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News Release
Media Contact: Rob McCorkle, 830-866-3533, robert.mccorkle@tpwd.texas.gov

Oct. 17, 2005

Texas State Parks Celebrate Halloween

AUSTIN, Texas — Halloween celebrations move outdoors for more than trick-or-treating at seven Texas state parks and historic sites.

Dr. Ward Albro will present a “Dia de los Muertos” lecture on Thursday, Oct. 27 at Landmark Inn State Historic Site in Castroville to explain how this Aztec tradition dating 3,000 years has been intermixed with Halloween festivities in the United States. Albro’s presentation, which takes place at 7 p.m., is based on 10 years of his visiting and participating in the essentially indigenous Day of the Dead event with the Zapotec people of Oaxaca in southern Mexico. There is no event fee, but persons 13 years of age and older must pay a $2 entry fee. Call (830) 931-2133 for more information.

In recent years, Dia de los Muertos has become an increasingly popular observance all over Mexico and has been observed for many years in Alsatian-founded community of Castroville by the candle lighting of the city cemetery. Held traditionally on Nov. 1-2 — All Saints’ Day and All Souls’ Day — the Day of the Dead is a festive celebration that embraces death, not as the end of life, but the continuation of life when the dearly departed are honored with altars decorated with flowers, pictures of the dead and the deceased’s favorite food.

On Saturday, Oct. 22, Varner-Hogg State Historic Site in West Columbia just south of Houston will host Haunted Halloween at the Hogg from 7 p.m. to 9 p.m. There will be fun for witches and goblins of all ages with a haunted barn to explore, hayrides, fortune telling and goodies for all. There is an event fee of $3 per person. Call (979) 345-4656 for additional information.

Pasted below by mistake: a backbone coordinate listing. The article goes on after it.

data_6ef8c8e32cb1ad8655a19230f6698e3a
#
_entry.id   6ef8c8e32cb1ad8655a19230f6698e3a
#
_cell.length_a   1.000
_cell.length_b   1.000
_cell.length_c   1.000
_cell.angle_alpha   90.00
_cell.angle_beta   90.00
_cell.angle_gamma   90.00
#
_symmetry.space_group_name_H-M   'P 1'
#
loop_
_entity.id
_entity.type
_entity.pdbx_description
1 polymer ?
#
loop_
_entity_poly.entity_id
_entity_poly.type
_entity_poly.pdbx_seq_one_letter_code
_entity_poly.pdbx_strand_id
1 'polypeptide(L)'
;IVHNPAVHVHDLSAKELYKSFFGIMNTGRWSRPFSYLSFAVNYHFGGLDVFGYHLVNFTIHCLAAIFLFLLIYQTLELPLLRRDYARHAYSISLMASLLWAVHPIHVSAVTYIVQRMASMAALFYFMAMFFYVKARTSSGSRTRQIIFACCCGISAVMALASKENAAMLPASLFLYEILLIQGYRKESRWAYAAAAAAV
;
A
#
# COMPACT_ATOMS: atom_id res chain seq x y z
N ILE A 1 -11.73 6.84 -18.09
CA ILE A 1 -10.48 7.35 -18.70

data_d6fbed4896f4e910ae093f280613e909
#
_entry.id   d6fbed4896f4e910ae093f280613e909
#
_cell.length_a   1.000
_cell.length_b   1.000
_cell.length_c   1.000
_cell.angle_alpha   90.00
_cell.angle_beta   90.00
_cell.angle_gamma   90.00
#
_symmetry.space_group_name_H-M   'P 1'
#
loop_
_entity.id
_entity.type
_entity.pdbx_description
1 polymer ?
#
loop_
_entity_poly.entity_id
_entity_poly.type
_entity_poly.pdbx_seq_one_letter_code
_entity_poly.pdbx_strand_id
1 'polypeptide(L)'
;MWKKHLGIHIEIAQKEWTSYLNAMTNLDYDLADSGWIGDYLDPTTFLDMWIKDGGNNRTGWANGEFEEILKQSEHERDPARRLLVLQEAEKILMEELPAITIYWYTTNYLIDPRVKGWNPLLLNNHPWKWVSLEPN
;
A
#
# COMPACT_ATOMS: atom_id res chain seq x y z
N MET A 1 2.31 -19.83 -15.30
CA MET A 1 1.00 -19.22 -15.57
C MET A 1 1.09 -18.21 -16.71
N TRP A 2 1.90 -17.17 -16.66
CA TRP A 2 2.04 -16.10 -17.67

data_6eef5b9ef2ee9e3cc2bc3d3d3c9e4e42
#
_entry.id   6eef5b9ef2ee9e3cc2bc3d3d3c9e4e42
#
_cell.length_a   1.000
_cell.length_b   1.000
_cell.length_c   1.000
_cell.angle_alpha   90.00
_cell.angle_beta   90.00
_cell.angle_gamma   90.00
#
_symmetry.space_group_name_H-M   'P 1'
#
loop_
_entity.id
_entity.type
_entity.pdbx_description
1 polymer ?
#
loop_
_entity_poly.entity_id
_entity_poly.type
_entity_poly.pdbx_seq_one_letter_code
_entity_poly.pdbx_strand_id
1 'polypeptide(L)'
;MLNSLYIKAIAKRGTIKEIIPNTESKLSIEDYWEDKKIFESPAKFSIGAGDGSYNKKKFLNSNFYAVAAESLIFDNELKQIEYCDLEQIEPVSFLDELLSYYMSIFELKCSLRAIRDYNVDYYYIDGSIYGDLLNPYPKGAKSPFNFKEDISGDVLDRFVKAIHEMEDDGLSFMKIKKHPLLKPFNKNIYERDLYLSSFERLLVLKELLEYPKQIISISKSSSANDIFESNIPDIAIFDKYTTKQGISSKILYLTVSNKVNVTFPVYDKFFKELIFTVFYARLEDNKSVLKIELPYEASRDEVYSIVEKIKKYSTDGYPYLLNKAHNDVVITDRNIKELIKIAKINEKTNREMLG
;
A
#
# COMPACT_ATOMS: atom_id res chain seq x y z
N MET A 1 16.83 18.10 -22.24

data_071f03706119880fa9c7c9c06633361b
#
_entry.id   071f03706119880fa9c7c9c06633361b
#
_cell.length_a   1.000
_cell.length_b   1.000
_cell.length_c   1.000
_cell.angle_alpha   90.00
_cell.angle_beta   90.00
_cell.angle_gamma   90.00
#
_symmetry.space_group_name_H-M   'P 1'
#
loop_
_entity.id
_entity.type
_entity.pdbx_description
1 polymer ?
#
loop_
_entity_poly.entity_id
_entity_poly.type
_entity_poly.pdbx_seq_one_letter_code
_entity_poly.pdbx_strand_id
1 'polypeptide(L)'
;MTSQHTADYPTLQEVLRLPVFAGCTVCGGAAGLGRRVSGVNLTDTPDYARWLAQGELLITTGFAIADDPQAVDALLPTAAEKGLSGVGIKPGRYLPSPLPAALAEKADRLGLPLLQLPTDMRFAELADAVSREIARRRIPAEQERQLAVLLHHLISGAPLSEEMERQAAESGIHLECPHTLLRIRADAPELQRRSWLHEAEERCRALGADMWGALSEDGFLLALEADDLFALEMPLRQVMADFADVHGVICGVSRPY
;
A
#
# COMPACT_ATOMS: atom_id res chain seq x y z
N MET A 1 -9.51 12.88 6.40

On that same day, Purtis Creek State Park in Eustace southeast of Dallas will feature a Haunted House from 6 p.m. to 10 p.m. The Haunted House will be open the following Saturday, Oct. 29, as well to welcome children and adults alike. The cost is $5 for adults and $2 for children 12 and younger.

Purtis Creek also has become a popular Halloween destination for swarms of trick or treaters, who go campsite to campsite, visiting participating campsites marked with pumpkins. A hay wagon is used to transport trick-of-treaters around the camping loops to gather goodies. In conjunction with the hayride, the park will have a Halloween carnival featuring several fun family activities. No park entry fees will be charged to members of the public participating in Halloween activities. For more information, call (903) 425-2332.

Also on Oct. 29, Galveston Island State Park and Sam Bell Maxey House State Historic Site in Paris will host special Halloween activities.

Highlighting the Halloween festivities from 7 p.m. to 9 p.m. at Galveston Island State Park will be ghost stories told around the campfire and a hayride to the haunted Nature Center on the bayside of the park, where treats will be handed out. Call (409) 737-1222 for more information and to reserve space on the hayride.

Children of all ages can learn about fine fashions of the Victorian era by participating in hands-on activities making hats and accessories to take home at Sam Bell Maxey House from 10 a.m. to 4 p.m. on Oct. 29. Free tours of the historic home and fine fashions exhibit, sponsored by the Friends of the Maxey House, are being held in conjunction with City of Paris’ Festival of Pumpkins. Call (903) 785-5716 for details.

Lake Texana State Park in Edna will once again feature a Halloween Haunted Trail from 6:30 p.m. to 8:30 p.m., Oct. 29. There will be a haunted trail, hayride, costume contest and games for all ages. For more, call (361) 782-5718.

On the day before Halloween, Sunday, Oct. 30, revelers can visit Guadalupe River State Park near Spring Branch to walk a haunted trail for treats, roast marshmallows, hear ghost stories and enjoy refreshments. The community-supported event lasts from 5:30 p.m. to 8 p.m. and costs $6 per car and $2 per child donation to Friends of Guadalupe River/Honey Creek State Natural Area. Call (830) 438-2656 for more information.

RM 2005-10-17


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